Ten countries host more than half of world’s refugees – and the UK urgently needs to do more, says Amnesty


Amnesty International has accused the UK of shirking its responsibilities towards refugees and has called on the Home Secretary to rethink Britain’s response to the migrant crisis.

Ten countries, accounting for just 2.5 per cent of global GDP, are sheltering 56 per cent of the world’s 21 million refugees, according to a report published on Tuesday.

The rights group criticised the wealthiest countries for showing “a near absence of leadership and responsibility” while the refugee crisis escalates.

It said the UK hosts less than one per cent of the world’s refugees and called on Home Secretary Amber Rudd to rethink aspects of the UK’s response, which it said were having a “disastrous” impact on refugees in the UK and abroad.

The report highlights the contrast in the number of refugees from Syria taken by its neighbours and by other countries with similar populations.

The UK has taken fewer than 8,000 Syrian refugees since the country’s civil war began in 2011, while Jordan, which has a population almost 10 times smaller than the UK and just 1.2 per cent of its GDP, hosts more than 655,000 Syrian refugees.


Turkey has taken more than 2.5 million, Pakistan 1.6 million, and Lebanon has taken in more than 1.5 million, as the chart byStatista shows.

The remaining six nations were Iran, Ethiopia, Kenya, Uganda, Democratic Republic of Congo and Chad.

Kate Allen, director of Amnesty UK, said: “The new Home Secretary must reassess the disastrous impact the UK’s refusal to share responsibility for refugees is having both domestically and internationally. The whole system needs a compassion overhaul.

“It’s disgraceful that the UK hosts less than one per cent of the world’s refugees when our size and prosperity mean we should do so much more. Desperate families are forced into the hands of traffickers precisely because countries like ours have pulled up the drawbridge. Smaller, poorer neighbouring countries are left to try and cope, and when they can’t, more people are forced to try to move on, seeking a basic level of safety.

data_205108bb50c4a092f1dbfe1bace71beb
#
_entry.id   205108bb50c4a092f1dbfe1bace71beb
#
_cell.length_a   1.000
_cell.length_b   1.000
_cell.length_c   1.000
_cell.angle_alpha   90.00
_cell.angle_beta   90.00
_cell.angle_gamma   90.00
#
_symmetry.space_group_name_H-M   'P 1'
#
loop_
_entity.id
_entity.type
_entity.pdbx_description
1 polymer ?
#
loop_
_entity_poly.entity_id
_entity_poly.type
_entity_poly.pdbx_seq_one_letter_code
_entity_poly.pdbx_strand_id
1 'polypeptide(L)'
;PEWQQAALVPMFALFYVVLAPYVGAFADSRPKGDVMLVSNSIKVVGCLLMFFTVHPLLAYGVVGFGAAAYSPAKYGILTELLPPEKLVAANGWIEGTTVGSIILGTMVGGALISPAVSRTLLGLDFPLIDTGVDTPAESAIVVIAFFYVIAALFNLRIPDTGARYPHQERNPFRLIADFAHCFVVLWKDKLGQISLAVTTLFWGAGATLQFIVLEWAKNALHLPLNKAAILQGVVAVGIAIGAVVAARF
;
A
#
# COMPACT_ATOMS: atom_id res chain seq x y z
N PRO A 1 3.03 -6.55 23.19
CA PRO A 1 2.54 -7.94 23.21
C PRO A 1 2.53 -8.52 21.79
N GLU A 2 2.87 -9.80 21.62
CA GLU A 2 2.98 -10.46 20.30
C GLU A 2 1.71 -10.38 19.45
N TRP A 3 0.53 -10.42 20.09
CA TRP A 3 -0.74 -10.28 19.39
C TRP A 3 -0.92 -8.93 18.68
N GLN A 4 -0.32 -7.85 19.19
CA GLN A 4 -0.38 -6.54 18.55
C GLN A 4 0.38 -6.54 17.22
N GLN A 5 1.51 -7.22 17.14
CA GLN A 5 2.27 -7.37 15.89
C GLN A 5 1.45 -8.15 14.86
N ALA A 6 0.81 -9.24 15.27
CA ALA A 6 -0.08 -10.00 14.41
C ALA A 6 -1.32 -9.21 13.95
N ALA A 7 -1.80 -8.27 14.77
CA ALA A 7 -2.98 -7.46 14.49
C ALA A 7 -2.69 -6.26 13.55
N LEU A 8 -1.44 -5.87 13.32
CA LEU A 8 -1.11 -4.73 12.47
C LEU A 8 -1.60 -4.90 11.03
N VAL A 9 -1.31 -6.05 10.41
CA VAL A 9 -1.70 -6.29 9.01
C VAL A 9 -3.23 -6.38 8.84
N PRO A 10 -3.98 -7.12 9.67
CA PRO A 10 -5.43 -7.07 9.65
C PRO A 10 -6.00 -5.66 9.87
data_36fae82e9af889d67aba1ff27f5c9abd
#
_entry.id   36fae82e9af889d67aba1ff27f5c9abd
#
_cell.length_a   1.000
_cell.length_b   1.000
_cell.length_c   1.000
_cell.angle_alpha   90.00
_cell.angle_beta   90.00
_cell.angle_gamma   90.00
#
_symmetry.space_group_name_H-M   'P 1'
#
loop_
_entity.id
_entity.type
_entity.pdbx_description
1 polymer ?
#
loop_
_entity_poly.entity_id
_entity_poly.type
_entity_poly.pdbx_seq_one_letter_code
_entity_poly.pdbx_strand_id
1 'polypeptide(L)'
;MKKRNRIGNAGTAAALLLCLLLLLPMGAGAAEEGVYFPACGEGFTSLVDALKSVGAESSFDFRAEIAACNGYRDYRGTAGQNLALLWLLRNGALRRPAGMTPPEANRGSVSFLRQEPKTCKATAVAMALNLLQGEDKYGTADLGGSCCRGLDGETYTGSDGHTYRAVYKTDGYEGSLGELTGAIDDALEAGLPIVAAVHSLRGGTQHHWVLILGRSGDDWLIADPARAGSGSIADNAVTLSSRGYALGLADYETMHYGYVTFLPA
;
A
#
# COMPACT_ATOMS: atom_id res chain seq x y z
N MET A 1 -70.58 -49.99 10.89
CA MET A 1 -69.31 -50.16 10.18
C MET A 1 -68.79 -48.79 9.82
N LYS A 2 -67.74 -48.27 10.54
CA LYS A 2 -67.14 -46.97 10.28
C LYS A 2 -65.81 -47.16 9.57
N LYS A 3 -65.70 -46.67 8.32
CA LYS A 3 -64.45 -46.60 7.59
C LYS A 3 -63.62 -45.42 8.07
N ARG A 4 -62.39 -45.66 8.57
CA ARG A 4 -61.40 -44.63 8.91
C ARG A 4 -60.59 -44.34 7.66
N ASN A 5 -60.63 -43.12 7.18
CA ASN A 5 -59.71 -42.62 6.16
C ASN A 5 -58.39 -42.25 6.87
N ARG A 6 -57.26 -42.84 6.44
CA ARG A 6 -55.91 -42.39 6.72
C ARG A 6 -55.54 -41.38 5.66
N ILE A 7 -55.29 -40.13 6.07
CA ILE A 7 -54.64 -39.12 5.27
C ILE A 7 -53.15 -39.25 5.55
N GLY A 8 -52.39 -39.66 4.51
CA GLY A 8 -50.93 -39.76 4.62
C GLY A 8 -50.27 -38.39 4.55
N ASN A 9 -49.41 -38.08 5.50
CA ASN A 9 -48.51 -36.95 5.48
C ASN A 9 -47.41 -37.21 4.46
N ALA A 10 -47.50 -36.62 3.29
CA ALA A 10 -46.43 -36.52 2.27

“Amber Rudd should start by allowing refugees with relatives already in the UK to be reunited with each other here. Women, men and children are sleeping in tents in the mud across the world, desperate for any opportunity to join parents, siblings and other family in the UK.”

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Amnesty has called on all countries to take a fair proportion of the world’s refugees based on criteria such as wealth, population and unemployment.

The rights group singled out Canada, which has taken in nearly 30,000 Syrian refugees since November 2015, as an example of how countries can resettle large numbers of refugees.

A Government spokesperson said: “We are committed to resettling vulnerable refugees directly from the region to ensure we target our help at those most in need, deterring people from attempting perilous journeys and preventing criminal gangs from profiting from human trafficking.

“We have committed to resettling 20,000 Syrian refugees through our Vulnerable Persons Resettlement Scheme over the course of this parliament and we are on track to achieve this.

“We will also bring 3,000 individuals to the UK from the Middle East and North Africa over the same period under the Vulnerable Children’s Resettlement Scheme.

“This Government remains at the forefront of the international response to the humanitarian crisis in Syria and the region, having pledged more than £2.3 billion in aid and providing nearly £70 million in response to the Mediterranean migration crisis.”